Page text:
We have provided a visible “value add” in college-wide student retention goals, use of resources to complete assignments, student engagement and satisfaction. Online and accelerated students have different support needs, more and more students are the “new traditional student population” that is they are over 24 years old and do not attend college full-time. Student support resources need to adapt to meet their needs we have developed a holistic approach to student academic support. We have established working partnerships and regularly collaborate across departments, including with those in admissions, advisors, faculty, curriculum and course design allowing continuous awareness and use of resources from application through the first courses and beyond.

This session is timely given the current higher education landscape. Many institutions are expanding to meet the growing set of needs of an increasingly diverse student population. Some expansion is physical - branch or satellite campuses, for example, while other growth is occurring in the variety and enrollment size of students taking courses in hybrid or online modalities. Both situations present a challenge: supporting students equally as well in a hybrid /  online course or branch / satellite location as they would be supported otherwise. The content shared in this presentation will directly equip participants to meet this need.

We plan to engage participants in a variety of ways during the 45 minutes allotted for concurrent sessions. First, we will briefly share (in a Prezi presentation) an overview of our student population, course modality breakdown, and our roles within the institution so participants can better understand our context (5 minutes). Then, we will share specific examples of initiatives centered on collaborative approaches to supporting students so participants can walk away from this session with a clear way to begin to build support at their home institutions for similar partnerships; specifically, we will discuss our evolving efforts with Faculty, Department Deans, Advisors, and Instructional Designers at our institution (10 minutes). Next, we will screen share in real time approximately seven available resources that we have worked to strategically integrated into courses for students (10 minutes).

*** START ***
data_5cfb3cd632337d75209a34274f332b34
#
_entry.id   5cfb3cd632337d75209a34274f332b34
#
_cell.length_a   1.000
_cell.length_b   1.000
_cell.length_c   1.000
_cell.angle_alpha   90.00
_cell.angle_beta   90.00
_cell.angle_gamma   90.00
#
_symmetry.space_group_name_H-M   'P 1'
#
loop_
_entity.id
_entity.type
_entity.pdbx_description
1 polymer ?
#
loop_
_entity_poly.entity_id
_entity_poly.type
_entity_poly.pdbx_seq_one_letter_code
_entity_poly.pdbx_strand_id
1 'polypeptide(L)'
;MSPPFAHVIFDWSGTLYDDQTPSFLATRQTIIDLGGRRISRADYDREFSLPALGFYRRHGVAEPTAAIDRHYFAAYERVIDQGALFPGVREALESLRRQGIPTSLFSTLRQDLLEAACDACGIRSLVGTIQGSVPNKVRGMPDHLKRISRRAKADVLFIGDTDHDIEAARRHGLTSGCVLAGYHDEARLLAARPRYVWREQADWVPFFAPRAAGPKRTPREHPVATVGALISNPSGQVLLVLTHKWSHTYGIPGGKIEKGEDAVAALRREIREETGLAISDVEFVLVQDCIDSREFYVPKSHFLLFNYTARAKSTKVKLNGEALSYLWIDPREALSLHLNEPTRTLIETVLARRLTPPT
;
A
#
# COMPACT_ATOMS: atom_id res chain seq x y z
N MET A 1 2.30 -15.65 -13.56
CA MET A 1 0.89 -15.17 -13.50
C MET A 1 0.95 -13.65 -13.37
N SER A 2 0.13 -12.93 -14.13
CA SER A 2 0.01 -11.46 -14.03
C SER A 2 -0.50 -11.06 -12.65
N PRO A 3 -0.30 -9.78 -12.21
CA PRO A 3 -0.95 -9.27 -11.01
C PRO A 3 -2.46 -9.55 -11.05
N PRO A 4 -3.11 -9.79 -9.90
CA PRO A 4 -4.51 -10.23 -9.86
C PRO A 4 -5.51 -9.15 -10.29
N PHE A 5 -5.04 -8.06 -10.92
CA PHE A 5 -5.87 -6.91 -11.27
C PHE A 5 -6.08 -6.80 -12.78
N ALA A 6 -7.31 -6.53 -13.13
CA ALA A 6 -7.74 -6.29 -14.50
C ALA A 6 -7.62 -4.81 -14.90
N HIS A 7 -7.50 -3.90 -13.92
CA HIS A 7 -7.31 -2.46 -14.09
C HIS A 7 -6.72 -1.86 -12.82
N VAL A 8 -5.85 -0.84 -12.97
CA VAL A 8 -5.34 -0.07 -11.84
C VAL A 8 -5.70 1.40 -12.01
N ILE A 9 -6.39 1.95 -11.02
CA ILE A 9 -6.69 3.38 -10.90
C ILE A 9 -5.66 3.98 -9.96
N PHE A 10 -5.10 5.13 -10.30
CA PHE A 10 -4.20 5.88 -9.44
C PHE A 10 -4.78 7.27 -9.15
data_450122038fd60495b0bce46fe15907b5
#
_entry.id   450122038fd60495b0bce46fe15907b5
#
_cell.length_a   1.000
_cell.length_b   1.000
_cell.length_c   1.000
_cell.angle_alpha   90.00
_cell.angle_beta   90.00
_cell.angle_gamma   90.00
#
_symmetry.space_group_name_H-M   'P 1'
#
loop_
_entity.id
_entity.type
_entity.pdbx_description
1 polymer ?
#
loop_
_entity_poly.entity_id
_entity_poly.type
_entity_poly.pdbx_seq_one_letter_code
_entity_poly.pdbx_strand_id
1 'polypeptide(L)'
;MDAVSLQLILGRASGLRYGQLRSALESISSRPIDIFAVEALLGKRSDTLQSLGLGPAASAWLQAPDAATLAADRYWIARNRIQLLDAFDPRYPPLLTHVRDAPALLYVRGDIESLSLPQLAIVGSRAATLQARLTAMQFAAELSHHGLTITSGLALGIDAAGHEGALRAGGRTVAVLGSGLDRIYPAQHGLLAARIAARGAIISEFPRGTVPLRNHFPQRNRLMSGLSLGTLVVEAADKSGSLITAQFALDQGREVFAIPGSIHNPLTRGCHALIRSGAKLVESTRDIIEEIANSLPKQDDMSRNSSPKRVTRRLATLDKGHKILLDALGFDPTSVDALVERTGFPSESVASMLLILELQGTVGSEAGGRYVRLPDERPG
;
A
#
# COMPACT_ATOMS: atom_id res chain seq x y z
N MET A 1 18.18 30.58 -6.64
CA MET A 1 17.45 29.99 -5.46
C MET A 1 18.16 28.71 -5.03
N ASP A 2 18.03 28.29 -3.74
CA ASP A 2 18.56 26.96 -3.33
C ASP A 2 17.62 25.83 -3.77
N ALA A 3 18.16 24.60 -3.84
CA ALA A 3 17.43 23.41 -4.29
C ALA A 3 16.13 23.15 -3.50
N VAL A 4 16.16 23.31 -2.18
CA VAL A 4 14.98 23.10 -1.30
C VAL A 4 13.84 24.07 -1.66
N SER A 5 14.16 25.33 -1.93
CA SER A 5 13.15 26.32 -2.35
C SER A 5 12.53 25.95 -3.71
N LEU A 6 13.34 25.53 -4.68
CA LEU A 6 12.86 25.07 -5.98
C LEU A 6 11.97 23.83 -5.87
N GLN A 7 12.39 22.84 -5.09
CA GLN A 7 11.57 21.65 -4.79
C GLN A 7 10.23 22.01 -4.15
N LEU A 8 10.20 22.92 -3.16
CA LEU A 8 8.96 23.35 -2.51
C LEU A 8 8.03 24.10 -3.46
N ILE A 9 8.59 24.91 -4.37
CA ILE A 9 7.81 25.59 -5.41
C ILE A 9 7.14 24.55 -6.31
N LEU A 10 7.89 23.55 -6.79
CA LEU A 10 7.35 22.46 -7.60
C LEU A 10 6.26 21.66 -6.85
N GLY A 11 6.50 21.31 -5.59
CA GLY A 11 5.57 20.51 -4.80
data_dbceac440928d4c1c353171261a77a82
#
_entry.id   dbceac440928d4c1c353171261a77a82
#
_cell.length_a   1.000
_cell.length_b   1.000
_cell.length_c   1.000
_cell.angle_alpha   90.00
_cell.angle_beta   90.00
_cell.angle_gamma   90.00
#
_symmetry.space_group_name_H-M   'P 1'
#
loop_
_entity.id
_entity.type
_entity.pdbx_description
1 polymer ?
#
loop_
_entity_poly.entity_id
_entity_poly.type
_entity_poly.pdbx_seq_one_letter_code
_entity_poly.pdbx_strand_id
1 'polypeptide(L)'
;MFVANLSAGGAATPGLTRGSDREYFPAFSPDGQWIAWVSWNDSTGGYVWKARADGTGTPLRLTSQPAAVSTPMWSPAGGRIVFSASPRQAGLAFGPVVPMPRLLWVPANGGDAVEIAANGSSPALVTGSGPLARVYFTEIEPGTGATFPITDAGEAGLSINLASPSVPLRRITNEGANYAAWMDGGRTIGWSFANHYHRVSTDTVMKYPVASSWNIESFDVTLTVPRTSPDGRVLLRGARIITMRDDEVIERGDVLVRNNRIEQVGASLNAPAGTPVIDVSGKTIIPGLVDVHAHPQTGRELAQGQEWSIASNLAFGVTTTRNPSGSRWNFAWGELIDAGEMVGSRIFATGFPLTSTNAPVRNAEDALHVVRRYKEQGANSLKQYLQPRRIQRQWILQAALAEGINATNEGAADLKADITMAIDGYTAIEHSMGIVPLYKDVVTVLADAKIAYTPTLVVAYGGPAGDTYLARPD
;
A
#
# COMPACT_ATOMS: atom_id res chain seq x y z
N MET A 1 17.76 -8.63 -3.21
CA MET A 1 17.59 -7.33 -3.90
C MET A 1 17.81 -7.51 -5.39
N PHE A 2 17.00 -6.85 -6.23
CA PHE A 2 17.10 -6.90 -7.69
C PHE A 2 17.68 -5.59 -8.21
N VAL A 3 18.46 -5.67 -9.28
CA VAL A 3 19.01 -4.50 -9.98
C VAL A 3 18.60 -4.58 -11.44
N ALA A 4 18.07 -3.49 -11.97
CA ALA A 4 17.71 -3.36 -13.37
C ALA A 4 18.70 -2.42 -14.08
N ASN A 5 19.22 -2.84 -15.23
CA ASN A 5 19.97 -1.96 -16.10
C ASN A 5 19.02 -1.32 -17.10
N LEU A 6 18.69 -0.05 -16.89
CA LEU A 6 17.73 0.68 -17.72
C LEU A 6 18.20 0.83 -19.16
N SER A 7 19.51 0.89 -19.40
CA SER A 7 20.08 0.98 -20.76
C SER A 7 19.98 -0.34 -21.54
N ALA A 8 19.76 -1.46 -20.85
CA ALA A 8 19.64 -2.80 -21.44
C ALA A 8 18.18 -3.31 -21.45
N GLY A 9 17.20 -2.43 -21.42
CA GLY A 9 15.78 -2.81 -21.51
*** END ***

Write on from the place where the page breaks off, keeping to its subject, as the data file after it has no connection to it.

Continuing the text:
By the end of this session, participants will be able to:

  • Evaluate existing resources in order to identify those that are a fit to integrate into courses

  • Identify potential partnerships needed to ensure thoughtful integration of resources and approach stakeholders strategically

  • Measure the impact integrating resources has on student usage


Association of College and Research Libraries. (2016). Documented library contributions student to learning and success: Building evidence with team based assessment in action campus projects. Retrieved from http://www.ala.org/acrl/sites/ala.org.acrl/files/content/issues/value/co...

Chao, R., & Good, G. E. (2004). Nontraditional students' perspectives on college education: A qualitative study. Journal of College Counseling, 7(1), 5-12.

Help-Seeking Among Historically Underrepresented First-Year College Students. The Learning Assistance Review (TLAR), 19(2), 19-43. Retrieved from http://www.nclca.org/

Nellen, A. (2003). Using technology to teach nontraditional students. Tax Adviser, 34(5), 290.

Opitz, D. L. & Block, L. S. (2006). Universal learning support design: maximizing learning beyond the classroom. Learning Assistance Review (TLAR), 11(2), 33-45. Retrieved from http://www.nclca.org.

Winograd, G. & Rust, J. (2014). Stigma, Awareness of Support Services, and Academic Help-Seeking Among Historically Underrepresented First-Year College Students. The Learning Assistance Review (TLAR), 19(2), 19-43. Retrieved from http://www.nclca.org.